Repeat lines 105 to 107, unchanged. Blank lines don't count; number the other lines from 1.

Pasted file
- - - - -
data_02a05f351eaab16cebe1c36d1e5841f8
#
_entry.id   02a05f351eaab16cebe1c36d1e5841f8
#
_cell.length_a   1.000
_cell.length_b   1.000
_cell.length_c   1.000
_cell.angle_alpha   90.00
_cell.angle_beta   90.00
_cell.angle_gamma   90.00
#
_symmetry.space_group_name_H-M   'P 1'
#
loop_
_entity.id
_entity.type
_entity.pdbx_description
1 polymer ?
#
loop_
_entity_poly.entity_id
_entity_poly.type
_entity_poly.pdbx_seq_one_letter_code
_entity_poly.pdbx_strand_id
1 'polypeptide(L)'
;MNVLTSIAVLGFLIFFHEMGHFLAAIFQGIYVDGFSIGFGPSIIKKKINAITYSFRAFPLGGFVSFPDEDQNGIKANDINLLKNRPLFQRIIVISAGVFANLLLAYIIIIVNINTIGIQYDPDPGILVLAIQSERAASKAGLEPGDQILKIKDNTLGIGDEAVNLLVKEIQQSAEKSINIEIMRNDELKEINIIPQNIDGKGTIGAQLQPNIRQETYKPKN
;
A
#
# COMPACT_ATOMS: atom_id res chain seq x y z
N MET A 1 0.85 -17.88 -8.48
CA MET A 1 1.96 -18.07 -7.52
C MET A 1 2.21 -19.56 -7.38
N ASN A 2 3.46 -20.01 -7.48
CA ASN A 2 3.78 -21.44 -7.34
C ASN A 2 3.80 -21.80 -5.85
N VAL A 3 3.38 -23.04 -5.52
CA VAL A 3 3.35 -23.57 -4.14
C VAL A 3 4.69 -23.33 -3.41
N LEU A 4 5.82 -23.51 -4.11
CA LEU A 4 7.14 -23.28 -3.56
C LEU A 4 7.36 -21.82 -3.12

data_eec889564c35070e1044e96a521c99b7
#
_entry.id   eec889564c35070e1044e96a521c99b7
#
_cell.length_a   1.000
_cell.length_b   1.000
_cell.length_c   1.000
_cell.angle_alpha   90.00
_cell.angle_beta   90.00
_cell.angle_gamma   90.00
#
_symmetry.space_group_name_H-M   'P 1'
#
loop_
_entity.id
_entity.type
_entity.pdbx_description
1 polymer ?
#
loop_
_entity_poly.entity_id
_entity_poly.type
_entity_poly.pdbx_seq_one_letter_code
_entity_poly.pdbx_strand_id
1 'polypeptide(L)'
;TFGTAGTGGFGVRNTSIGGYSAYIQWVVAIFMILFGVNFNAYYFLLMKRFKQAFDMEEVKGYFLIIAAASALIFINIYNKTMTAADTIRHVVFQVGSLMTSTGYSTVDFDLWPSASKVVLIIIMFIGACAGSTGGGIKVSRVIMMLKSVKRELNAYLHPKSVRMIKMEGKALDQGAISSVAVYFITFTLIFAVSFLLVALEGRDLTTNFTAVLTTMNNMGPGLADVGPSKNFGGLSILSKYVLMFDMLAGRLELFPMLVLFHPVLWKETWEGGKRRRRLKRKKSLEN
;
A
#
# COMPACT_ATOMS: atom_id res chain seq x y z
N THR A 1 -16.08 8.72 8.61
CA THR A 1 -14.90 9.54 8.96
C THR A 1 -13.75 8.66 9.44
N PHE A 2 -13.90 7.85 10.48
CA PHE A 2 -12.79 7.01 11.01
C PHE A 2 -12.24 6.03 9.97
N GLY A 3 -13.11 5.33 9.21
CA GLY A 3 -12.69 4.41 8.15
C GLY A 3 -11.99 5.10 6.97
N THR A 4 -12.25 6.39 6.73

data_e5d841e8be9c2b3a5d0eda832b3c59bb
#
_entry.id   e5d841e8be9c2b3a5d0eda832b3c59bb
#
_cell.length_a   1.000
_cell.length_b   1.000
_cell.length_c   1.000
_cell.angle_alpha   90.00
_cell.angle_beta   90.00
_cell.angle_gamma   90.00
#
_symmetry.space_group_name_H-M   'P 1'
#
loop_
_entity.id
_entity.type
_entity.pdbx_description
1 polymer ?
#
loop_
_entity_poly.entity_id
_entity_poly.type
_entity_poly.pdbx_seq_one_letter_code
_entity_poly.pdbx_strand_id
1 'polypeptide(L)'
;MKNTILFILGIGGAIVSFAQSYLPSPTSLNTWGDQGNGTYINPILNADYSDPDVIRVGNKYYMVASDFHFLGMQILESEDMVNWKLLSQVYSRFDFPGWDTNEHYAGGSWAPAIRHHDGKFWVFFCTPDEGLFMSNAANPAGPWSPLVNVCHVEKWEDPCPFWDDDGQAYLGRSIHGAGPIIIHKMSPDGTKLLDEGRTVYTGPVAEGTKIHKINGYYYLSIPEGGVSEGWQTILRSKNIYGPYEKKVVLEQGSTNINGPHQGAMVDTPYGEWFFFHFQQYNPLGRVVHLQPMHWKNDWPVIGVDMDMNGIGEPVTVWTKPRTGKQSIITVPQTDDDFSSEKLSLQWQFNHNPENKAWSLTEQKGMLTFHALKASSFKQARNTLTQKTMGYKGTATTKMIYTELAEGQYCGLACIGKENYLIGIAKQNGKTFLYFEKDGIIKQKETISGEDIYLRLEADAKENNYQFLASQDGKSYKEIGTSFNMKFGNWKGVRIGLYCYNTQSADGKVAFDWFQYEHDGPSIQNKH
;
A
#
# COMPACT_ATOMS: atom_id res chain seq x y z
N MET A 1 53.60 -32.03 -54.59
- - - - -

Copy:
_entity_poly.pdbx_seq_one_letter_code
_entity_poly.pdbx_strand_id
1 'polypeptide(L)'